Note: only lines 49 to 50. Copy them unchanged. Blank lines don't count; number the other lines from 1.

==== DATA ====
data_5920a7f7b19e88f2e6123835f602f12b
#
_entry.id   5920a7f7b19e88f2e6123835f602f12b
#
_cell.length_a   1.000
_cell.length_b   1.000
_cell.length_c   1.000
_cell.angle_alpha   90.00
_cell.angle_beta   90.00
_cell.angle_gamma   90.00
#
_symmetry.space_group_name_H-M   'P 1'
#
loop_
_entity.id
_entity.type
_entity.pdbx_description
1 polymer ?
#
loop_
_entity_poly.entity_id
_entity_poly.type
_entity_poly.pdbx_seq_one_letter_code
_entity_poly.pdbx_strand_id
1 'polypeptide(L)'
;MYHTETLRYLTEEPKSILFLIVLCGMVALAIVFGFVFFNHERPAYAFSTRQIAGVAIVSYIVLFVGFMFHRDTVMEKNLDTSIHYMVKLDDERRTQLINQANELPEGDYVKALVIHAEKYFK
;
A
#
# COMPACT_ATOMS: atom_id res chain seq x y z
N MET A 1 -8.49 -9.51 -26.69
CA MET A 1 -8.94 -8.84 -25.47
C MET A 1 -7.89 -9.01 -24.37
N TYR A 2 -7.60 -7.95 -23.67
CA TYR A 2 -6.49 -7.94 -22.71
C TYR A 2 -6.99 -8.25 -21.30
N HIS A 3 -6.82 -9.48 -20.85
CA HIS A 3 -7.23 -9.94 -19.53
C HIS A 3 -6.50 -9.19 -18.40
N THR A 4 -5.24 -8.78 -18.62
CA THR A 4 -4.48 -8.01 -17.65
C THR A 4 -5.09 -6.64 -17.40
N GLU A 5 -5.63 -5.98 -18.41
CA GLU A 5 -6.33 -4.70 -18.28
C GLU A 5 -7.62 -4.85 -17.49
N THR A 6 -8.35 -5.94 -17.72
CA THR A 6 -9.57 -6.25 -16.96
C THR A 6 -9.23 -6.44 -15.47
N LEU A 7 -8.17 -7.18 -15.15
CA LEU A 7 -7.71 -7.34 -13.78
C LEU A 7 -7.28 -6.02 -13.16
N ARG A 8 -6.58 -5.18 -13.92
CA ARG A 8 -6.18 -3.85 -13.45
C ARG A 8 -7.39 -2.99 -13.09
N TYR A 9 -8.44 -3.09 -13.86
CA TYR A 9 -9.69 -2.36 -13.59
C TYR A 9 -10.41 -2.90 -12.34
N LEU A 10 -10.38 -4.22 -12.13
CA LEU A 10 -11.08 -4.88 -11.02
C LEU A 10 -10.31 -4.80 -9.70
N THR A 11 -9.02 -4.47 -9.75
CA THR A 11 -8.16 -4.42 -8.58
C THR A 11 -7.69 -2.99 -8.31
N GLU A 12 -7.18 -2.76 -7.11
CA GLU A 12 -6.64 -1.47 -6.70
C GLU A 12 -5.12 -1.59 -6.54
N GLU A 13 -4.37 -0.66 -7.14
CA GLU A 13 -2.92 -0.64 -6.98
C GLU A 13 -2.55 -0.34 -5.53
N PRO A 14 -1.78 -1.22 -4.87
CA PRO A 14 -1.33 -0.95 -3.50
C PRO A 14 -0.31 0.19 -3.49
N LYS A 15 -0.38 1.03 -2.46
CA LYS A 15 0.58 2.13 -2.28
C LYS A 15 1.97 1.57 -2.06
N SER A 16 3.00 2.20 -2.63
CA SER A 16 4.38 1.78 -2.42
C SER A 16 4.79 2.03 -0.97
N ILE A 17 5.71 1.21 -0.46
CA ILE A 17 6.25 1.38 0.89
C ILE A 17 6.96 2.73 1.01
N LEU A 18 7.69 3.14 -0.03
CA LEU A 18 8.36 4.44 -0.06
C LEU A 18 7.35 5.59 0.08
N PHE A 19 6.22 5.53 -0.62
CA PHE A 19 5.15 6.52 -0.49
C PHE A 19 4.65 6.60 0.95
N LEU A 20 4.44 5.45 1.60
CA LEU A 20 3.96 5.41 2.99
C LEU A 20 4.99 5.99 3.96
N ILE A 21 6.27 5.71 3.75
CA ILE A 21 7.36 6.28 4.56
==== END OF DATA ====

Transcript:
N LEU A 7 -8.17 -7.18 -15.15
CA LEU A 7 -7.71 -7.34 -13.78